The viewers will follow his life and art story through eight exhibition rooms, learning of his personality from the start of his creative career, his studies in St Petersburg, his Italy period, his search for artistic solutions and results, and his public, private and creative milieu. 

The entirety of his artistic creation, assembled of different parts, retraces his complex creative process from the conception stage to its final result, highlighting also an intimate relationship with his subject developed throughout the process. 

The artist worked combining the academic and realistic styles. He produced religious and allegorical compositions, as well as portraits, he sketched his daily surroundings. His fragmentary legacy, helps, however, to learn more intimately about the painter’s work from inside, to take a look at his lost or as of yet unidentified big compositions at their initial stage. 

The talented, multifaceted and unduly forgotten artist – this is how Vilnius Picture Gallery of the LNMA presents Boleslovas Ruseckas. 

The life in the father’s shadow and the desire for an academic career 

For Boleslovas Ruseckas, inspiration and beauty, which “he wanted to swallow with his eyes” were everywhere – in the countenance of his beloved, in the figures of Italian peasants, in the courtyards of the Old Town of Vilnius and the foliage of an ancient forest. Art was his life. When he stepped out of the studio, he delved into the history of art. He was especially fascinated with the ancient Italian masters, with the Nazarenes; his contemporaries valued him as the top expert of Vilnius Art School, whose works and photographic reproductions were in his collection.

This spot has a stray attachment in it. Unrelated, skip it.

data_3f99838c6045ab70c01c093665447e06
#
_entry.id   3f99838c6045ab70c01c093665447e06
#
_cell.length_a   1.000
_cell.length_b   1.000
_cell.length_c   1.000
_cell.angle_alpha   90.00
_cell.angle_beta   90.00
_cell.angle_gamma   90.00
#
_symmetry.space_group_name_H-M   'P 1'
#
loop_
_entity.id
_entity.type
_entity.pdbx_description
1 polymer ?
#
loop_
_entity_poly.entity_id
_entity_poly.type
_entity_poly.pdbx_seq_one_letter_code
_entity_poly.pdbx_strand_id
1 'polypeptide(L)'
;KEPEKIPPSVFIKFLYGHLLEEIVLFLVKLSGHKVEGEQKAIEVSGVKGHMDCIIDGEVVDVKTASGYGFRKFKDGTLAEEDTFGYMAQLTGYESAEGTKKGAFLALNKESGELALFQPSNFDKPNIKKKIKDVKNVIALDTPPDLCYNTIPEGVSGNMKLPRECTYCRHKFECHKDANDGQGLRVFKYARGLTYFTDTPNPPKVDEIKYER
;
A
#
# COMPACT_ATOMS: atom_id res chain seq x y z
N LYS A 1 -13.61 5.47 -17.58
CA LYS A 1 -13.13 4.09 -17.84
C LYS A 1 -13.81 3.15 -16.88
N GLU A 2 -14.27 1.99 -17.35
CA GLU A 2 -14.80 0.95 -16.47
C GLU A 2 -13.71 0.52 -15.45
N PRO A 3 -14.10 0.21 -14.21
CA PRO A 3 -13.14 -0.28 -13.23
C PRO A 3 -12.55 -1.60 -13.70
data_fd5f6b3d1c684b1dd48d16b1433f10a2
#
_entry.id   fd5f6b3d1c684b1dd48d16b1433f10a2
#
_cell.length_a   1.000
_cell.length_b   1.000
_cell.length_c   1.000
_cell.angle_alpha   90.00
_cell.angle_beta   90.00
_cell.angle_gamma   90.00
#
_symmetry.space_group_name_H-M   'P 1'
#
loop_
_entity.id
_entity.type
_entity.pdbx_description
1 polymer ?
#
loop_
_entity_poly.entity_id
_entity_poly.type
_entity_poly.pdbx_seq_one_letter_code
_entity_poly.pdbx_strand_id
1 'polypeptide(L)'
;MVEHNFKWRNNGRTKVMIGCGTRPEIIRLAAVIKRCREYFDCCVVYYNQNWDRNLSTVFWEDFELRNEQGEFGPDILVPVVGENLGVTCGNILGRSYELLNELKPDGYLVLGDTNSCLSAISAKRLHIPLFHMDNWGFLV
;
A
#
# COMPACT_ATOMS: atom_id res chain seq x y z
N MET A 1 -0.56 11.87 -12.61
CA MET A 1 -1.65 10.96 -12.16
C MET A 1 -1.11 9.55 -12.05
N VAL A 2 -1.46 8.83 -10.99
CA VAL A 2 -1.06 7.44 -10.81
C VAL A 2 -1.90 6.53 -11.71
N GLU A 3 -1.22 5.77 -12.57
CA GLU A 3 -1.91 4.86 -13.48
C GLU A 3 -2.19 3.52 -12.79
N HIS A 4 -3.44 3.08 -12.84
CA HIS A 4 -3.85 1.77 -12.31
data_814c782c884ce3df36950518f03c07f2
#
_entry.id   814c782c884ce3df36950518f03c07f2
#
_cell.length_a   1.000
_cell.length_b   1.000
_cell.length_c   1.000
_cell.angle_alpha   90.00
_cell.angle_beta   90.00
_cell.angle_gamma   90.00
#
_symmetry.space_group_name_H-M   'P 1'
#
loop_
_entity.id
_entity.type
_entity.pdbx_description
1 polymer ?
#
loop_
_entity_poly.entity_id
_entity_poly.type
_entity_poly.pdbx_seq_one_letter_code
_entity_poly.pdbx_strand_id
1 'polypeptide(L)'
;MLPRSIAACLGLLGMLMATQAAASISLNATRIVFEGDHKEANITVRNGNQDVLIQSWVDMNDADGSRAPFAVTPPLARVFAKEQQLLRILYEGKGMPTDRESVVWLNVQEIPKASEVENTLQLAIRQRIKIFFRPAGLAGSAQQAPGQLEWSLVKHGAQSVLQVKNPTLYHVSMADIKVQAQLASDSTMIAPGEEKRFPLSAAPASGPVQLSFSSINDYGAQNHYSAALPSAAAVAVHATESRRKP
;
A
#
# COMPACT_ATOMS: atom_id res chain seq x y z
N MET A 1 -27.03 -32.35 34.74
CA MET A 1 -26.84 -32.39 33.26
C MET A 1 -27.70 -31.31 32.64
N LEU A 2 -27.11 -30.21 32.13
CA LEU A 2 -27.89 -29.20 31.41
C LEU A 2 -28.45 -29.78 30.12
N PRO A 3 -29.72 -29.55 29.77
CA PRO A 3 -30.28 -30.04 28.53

According to the curators of the exhibition, his artistic legacy and his letters hint at the tensions which seem to have been impossible to escape. The artist educated by his father, one of the most famous Lithuanian artists of the 19th century, Kanutas Ruseckas, found it difficult to step out of his father’s shadow. Based on his artistic education, and his personal concept of art, he associated with the academic trend, but his attempts to win the name of an academic painter were thwarted. Even more, large scale compositions, common for academic painters, exhausted him; the artist experienced great pleasure and inspiration as soon as he dropped the strict rules, with which he struggled to comply with by painting landscapes, small size portraits, light and vibrant sketches.

The artist’s career years

Boleslovas Ruseckas was born in Rome and spent his childhood there. He was seven, when his parents moved to Lithuania. Vilnius and his father Kanutas were the strongest influence on his early art. His albums of sketches with plenty of panoramas of Vilnius, views of the city’s highlights, cityscapes, portraits of his family members, of unknown individuals, still lifes, life drawings testify to these influences. His early drawings show that he learned also by copying the lithographic prints by foreign graphic artists and the paintings by his father.